November 3, 2011 in Washington Voices

Landmarks: Schoolhouse still occupies original county site

By Correspondent
 
PHOTOS BY DAN PELLE photo

The original Central School District No. 49 one-room schoolhouse, with a working hand pump, sits at the corner of Richey and Four Mound roads in Spokane County.
(Full-size photo)(All photos)

About this feature

Landmarks is a regular feature about historic sites, buildings and monuments that often go unnoticed – signposts for our local history that tell a little bit about us and the region’s development. If you have a suggestion for the Landmarks column, contact Stefanie Pettit at upwindsailor@comcast.net.

Once it was just one of 18 one-room schoolhouses serving the rural population in a small region of northwest Spokane County, but today the Central School District No. 49 schoolhouse is the only one still at its original site, as all the others have either been moved or torn down.

This one-room schoolhouse, located just west of the intersection of Ritchey and Four Mound roads, several miles north of Deep Creek, began service in September 1900. Now on both the National (1992) and Spokane (1991) Registers of Historic Places, it stands isolated out in the country but in a remarkably well-preserved condition on its stone foundation. Some improvements – new roof, new front porch – have helped keep it intact.

“It’s largely unused now, mostly because there’s no indoor plumbing, but occasionally someone will rent it for a birthday party or a meeting,” said Rod Clouse, chairman of the board of commissioners of the West Greenwood Cemetery District No. 2, which owns the building.

Solving the bathroom problem is a neat and tidy wood outhouse out back, which is kept clean and supplied with toilet paper.

The 24-by-16-foot schoolhouse has an 8-foot-wide porch sheltering the two front entrances – one for boys, one for girls, as was customary in the days of one-room schoolhouses. A triangle sign erected on the upper gable in 1904 states that this is the home of Central School District No. 49.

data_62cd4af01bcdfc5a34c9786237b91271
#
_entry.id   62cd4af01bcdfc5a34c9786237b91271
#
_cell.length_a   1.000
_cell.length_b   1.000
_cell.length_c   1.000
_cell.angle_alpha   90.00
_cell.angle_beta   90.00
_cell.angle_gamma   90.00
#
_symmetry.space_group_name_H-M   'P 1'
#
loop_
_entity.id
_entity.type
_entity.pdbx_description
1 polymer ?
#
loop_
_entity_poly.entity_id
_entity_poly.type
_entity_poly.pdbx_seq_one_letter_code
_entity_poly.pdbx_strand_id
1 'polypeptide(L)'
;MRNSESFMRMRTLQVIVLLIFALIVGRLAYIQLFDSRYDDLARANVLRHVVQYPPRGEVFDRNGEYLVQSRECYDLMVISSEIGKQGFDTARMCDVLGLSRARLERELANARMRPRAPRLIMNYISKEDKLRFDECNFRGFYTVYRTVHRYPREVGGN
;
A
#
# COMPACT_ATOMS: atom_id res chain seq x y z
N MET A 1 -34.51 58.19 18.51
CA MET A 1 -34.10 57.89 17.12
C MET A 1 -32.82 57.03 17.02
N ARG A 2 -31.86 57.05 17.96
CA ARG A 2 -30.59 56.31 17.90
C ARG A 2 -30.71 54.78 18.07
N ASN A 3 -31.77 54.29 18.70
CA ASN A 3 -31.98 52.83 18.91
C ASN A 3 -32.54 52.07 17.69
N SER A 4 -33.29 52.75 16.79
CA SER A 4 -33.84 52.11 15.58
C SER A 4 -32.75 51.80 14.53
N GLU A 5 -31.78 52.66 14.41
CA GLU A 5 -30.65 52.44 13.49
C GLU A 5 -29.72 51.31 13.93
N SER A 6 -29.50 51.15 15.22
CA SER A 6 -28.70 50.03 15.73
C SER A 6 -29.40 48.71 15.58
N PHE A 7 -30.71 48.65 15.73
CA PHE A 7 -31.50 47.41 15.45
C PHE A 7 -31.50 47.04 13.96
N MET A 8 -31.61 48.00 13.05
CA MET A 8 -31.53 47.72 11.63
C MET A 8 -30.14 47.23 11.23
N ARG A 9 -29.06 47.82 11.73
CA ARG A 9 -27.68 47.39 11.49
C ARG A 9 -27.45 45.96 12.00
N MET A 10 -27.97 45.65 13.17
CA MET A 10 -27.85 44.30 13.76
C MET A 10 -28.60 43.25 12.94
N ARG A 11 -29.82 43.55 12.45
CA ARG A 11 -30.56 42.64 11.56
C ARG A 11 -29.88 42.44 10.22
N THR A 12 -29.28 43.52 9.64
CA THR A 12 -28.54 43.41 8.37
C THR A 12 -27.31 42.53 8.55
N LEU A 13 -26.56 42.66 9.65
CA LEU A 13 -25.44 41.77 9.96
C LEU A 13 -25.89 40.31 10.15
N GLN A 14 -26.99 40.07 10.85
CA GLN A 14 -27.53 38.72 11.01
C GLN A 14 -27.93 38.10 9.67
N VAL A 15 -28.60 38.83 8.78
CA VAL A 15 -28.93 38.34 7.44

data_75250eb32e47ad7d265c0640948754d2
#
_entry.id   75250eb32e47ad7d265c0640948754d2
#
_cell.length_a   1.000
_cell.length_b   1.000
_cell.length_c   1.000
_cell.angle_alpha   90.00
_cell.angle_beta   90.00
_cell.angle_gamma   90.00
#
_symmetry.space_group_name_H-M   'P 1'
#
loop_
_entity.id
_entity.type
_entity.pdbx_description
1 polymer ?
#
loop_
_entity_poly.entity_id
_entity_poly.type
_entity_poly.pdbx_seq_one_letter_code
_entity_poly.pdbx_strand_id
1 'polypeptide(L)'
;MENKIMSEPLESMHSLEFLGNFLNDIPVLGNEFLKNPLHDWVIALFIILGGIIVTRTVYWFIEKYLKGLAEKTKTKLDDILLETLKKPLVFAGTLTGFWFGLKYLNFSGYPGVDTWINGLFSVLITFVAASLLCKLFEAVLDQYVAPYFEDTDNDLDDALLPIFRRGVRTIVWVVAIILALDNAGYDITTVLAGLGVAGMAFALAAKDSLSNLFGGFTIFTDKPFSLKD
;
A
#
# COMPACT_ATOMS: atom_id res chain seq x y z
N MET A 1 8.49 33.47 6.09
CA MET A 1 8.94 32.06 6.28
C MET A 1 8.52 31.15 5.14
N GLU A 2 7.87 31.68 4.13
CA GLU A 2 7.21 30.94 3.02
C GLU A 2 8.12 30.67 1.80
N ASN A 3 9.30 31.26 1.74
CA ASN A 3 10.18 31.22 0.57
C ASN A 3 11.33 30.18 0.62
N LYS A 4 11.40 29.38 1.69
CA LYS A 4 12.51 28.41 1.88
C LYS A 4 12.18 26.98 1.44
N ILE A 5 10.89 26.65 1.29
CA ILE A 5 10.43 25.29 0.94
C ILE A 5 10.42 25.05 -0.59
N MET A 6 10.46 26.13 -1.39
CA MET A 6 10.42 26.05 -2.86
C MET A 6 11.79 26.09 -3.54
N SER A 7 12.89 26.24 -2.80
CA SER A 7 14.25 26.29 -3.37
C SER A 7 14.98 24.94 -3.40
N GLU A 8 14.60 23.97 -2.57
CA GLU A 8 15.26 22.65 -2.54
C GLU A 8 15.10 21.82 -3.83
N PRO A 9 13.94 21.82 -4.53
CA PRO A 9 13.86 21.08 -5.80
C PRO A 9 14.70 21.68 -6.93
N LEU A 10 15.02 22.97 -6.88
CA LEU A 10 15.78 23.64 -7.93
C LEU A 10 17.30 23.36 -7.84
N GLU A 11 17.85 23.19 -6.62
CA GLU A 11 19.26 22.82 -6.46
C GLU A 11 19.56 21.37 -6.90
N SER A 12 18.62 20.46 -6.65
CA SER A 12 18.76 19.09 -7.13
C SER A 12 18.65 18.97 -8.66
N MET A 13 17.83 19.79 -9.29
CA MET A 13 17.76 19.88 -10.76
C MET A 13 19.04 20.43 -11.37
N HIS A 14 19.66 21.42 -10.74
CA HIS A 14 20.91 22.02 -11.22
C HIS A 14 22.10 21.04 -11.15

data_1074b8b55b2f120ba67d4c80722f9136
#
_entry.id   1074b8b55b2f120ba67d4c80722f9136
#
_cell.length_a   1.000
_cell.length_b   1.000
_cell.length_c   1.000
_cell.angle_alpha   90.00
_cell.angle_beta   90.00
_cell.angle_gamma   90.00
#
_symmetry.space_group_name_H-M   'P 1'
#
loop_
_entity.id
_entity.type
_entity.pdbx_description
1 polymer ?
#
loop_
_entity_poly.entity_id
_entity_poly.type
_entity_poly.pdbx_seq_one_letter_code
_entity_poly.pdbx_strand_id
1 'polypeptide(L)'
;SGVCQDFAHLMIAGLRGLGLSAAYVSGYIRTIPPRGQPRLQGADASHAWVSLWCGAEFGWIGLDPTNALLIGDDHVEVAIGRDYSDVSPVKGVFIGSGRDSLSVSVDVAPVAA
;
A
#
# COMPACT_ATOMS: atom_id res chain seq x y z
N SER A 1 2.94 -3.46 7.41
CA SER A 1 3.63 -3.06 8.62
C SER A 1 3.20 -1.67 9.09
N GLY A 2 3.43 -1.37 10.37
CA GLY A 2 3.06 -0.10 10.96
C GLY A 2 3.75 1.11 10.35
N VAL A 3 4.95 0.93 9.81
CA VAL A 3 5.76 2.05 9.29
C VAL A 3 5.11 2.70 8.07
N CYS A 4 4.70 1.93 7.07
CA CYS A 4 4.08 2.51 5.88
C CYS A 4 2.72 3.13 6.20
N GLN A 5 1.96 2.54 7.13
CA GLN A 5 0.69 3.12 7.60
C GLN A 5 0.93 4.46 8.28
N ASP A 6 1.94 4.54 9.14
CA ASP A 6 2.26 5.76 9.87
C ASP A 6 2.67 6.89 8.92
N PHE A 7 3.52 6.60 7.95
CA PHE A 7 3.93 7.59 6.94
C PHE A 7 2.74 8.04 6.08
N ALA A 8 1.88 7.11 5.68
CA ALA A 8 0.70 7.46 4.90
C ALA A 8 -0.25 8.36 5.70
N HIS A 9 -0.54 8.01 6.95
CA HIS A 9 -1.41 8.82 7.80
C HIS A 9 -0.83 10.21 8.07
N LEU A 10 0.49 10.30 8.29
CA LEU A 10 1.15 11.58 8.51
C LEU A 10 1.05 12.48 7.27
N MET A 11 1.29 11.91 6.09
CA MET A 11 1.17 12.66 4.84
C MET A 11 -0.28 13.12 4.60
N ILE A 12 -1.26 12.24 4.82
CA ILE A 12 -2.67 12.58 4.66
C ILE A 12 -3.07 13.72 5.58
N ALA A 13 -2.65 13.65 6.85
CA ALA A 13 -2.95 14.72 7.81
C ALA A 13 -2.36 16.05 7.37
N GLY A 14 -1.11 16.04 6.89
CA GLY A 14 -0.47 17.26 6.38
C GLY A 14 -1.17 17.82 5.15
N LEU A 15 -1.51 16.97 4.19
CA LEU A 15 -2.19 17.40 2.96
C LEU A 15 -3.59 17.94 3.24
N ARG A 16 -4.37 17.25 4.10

The school opened at the beginning of the school year in 1900 with 52 students and one teacher – Miss Lillian Scott, who earned $40 per month – teaching grades 1 through 8. It was not the first school in the immediate vicinity. The original Central School, known as Baldwin School, was situated east of the current building, but the school board voted in 1899 to replace it, and a bond issue in the amount of $600 went toward construction of the new school to be situated on two acres of land just to the west, land purchased for a total of $5.

The “new” school was in active use through 1956 when, due to declining enrollments, it was consolidated with the Reardan Consolidated School Districts. During the last year of classes there, only seven students were enrolled. In 1958, ownership was transferred to Coulee Township, which used it to house various meetings. In 1973 it was deeded to the West Greenwood Cemetery District No. 2 and was the site of meetings of the cemetery district, a home economics club and assorted social events.

Back in the first half of the 20th century, when it was an active school, it also served as a community center. Among the events held there were box socials to raise money for school projects, 4-H meetings, square dances, parties and events held by community clubs.

In the beginning, there was a wood stove for heat, and kerosene lamps gave light. In 1920, a double gas light was purchased for $24 (the hanger for it remains on the wall today), and in 1945 the schoolhouse was wired for electricity. Although there have been improvements to the interior (wallboard and hardwood flooring, for example), much of the original integrity remains.

There is another interesting piece of information about the early school that is pertinent today. Early on there was no water at the site, and the older schoolchildren had the task of walking to a nearby spring to collect buckets of water to the school. In 1924 the school district approved $208 for the drilling of a well in front of the school.

Anyone who visits the site now can still give the hand pump on the well a few pumps and be rewarded with lovely clear water.


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